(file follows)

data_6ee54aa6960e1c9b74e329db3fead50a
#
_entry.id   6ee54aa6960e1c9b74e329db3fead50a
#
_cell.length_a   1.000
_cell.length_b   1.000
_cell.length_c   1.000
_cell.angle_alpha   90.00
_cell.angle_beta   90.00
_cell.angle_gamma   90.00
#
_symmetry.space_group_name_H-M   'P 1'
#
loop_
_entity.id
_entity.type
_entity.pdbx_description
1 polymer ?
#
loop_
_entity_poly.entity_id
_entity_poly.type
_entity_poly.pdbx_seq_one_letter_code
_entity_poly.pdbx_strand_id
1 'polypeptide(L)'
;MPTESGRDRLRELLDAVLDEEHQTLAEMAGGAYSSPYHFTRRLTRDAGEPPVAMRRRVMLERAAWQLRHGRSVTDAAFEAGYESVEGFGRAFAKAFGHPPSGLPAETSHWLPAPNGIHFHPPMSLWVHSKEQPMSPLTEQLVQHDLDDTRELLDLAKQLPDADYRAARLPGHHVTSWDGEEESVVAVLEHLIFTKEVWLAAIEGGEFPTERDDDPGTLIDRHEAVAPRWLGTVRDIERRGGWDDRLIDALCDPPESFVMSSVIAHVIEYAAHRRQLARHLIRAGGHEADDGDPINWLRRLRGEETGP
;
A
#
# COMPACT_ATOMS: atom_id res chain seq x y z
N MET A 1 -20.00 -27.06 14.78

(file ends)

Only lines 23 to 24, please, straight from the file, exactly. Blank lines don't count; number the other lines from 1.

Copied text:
_entity_poly.pdbx_seq_one_letter_code
_entity_poly.pdbx_strand_id